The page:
International Recognition and Global Incentive Programs

International Recognition and Global Incentive Programs

April 7, 2016

Cultural differences, currency exchange rates, and multiple languages are just a few of the issues to consider when running an international engagement, recognition or incentive program. With an increasingly global economy, many program owners are struggling with these challenges and more.

We recently asked three industry experts – Brian Dunne, Co-Owner of SVM Global; Julien Rochard, Director of Business Development, Sales And Marketing of Edenred; and our own Brian Carr, Senior Director of Sales Operations – for their take on successful global program operations:

What are the top issues end user clients should consider when designing their first international program?

Brian Dunne: The more common the platform, the better. The more integrated and automated the better. Any program is only as strong as the weakest link in the chain, so it’s important to try to get an integrated, main line platform.

Julien Rochard: A lot of programs which started domestically expanded internationally as a “copy & paste” of the U.S. program. That’s probably the biggest mistake, as it doesn’t address two key elements to success: standard of living and respect of local culture.

Brian Carr:  Our clients are looking for a seamless experience for their participants from country to country. Even if the rewards, currency, and language change, the brand and how it relates to employees must remain the same within the parameters of that culture.

JR: It is essential to consider how standard of living will affect your program. Not only issuing rewards in local currency but adjusting the value to be appropriate to local salaries, local bonuses… Earning in the US is very different from earning in India for example, for the same job and the rewards and points need to respect the difference in order to be fair.

BD: Be sure you understand the supply chain. Going through agent to agent to agent in many countries causes that weak link risk.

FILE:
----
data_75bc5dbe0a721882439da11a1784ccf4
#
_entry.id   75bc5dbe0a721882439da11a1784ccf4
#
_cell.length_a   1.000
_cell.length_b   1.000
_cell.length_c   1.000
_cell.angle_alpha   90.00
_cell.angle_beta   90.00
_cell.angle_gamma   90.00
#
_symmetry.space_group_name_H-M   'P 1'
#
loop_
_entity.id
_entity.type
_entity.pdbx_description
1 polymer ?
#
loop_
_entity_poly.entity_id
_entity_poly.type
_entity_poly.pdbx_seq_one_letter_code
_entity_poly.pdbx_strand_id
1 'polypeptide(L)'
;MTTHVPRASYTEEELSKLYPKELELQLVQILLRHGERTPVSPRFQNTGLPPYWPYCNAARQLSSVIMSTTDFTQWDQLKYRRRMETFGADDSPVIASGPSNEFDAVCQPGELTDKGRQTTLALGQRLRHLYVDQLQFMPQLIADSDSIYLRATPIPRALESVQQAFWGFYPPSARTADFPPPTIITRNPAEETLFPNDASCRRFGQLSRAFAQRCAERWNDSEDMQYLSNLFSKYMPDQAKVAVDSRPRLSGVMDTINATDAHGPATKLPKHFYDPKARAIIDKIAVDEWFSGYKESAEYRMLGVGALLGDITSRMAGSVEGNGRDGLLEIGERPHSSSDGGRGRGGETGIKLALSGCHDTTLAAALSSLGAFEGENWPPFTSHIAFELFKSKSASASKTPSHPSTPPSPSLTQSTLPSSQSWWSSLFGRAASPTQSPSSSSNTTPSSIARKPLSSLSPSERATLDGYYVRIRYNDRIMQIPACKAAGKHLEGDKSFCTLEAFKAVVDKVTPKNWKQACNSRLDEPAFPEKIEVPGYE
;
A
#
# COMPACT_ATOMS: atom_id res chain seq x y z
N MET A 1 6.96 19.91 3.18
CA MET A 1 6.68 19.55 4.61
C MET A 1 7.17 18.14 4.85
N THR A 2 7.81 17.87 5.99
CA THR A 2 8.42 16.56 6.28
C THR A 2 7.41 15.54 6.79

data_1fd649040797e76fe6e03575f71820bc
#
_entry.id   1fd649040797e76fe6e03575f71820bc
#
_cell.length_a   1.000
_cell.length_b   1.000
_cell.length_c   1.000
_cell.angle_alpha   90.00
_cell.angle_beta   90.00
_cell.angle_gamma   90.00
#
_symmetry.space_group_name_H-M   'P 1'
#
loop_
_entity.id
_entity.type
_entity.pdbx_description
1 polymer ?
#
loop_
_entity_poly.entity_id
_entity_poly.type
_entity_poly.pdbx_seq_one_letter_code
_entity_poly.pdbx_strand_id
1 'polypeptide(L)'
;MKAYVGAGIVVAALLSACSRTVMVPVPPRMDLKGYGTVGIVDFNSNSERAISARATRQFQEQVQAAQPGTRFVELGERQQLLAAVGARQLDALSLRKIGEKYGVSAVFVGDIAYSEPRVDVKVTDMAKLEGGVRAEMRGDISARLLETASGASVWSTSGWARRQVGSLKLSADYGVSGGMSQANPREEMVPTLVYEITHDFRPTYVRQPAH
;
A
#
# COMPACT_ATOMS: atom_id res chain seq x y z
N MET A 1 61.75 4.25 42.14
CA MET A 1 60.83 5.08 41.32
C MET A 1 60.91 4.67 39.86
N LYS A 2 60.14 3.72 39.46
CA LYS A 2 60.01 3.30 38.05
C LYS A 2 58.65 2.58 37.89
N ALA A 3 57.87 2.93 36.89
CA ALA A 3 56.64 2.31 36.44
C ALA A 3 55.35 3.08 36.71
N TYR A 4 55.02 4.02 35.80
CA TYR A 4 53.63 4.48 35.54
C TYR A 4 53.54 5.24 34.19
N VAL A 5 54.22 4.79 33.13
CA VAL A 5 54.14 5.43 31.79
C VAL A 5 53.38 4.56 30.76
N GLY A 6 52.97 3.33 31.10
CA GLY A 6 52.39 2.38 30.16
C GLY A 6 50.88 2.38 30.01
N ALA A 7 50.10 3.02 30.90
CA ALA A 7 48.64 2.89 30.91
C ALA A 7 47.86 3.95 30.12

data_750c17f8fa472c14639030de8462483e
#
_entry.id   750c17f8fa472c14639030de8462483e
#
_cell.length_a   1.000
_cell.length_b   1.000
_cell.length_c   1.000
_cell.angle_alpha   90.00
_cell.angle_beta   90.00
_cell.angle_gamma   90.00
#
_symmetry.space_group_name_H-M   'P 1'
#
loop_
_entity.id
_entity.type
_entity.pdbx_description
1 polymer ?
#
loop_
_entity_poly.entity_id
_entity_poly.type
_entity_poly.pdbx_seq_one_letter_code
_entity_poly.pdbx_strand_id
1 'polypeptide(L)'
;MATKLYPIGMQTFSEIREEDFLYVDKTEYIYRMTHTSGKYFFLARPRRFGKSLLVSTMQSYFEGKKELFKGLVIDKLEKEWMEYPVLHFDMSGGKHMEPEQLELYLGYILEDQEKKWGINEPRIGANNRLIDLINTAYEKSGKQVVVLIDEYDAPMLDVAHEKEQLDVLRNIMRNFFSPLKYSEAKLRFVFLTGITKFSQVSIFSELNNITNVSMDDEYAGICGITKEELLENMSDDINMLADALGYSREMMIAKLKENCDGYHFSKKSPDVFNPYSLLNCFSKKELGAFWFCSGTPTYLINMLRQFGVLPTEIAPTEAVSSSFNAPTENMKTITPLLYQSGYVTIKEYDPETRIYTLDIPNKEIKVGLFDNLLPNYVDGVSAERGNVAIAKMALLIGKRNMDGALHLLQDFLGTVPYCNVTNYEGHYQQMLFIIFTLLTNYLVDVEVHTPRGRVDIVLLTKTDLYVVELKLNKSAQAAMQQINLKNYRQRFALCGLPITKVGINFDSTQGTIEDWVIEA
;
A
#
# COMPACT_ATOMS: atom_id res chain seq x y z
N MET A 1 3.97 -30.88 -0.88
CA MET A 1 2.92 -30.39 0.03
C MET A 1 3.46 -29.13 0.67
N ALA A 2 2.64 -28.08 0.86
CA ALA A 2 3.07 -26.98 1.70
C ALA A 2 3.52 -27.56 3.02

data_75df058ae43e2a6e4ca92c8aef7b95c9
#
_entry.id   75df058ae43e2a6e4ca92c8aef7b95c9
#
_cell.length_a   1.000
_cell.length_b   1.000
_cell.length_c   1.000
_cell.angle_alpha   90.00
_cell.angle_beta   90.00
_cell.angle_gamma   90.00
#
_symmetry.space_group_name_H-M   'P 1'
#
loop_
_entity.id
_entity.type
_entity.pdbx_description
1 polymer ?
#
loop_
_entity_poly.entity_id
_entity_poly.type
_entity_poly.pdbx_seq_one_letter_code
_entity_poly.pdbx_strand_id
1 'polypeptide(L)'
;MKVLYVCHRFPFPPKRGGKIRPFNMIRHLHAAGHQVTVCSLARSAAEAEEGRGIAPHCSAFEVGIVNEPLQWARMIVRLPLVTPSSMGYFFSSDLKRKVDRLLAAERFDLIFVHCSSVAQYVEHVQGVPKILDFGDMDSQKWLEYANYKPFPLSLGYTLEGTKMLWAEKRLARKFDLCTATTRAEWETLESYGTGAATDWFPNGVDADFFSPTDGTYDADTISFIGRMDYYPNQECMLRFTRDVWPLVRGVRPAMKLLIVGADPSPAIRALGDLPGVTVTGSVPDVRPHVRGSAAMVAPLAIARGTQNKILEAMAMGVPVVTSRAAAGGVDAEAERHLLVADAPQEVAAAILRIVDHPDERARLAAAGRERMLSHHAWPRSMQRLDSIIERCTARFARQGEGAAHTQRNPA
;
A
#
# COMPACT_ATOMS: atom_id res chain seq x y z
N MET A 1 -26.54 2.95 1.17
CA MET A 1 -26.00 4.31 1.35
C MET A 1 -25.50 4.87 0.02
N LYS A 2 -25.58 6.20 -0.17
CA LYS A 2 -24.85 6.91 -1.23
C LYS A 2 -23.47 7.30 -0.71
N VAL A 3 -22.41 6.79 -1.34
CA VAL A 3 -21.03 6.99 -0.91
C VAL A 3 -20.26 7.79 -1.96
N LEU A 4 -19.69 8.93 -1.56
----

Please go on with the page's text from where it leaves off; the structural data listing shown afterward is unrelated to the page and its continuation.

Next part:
What are the most common errors program owners make or challenges they face?

JR: Culture is very important and varies between countries. Some are developed electronically and will prefer e solutions (Sweden), others are merchandise oriented (US).  Each country has preferences. It’s a bad idea to impose favorite products from HQ to all countries in the program.

BD: Logistics are often the last consideration. If you come from the United States, you are used to its resources. Every state is served by one mailing organization: US Mail. Even in Europe we have a different mailing infrastructure in every country. This makes physical delivery very difficult and costly. Go for digital whenever you can. It is not always possible, but it’s ideal.

BC: It really takes specialized knowledge to understand what works from one country to another. It’s essential to select partners who have the local understanding to deliver a good experience for your people.

JR: Customer service is key and local structures will help tremendously for the best local experience considering time difference, language, availability, understanding culture.

BC: I agree. Delivering impeccable service to the people who have achieved your business objectives is our number one goal. We represent the face of the organization to its people.

Any other words of wisdom?

BD: Plan global, act local. Yes you want one global platform but you need the local knowledge. An example is currency, the electrical current in each county! Most European countries have different electrical currency and plugs. If you don’t know that you could be providing merchandise that would not work and could be dangerous, but that’s challenging when dealing with many countries.

JR: Whatever you do, don’t “copy & paste” your US program to be deployed internationally. It doesn’t always work to imposing similar rules everywhere regardless of local cultures. Talk to your people on the ground about local expectations.

BD: International is not for the faint-hearted. It is difficult and requires diligent study, planning, and meticulous supplier management which involves real resources visiting suppliers where they are. Fortunately, there are organizations specialized in international supply.

JR: International does not have to be complicated with the right partners. It doesn’t mean you have to learn several languages or travel all the time – although you might want to!

BC: With the right engagement partner and the right tools in place, you can successfully motivate your team and spread your brand message across the globe.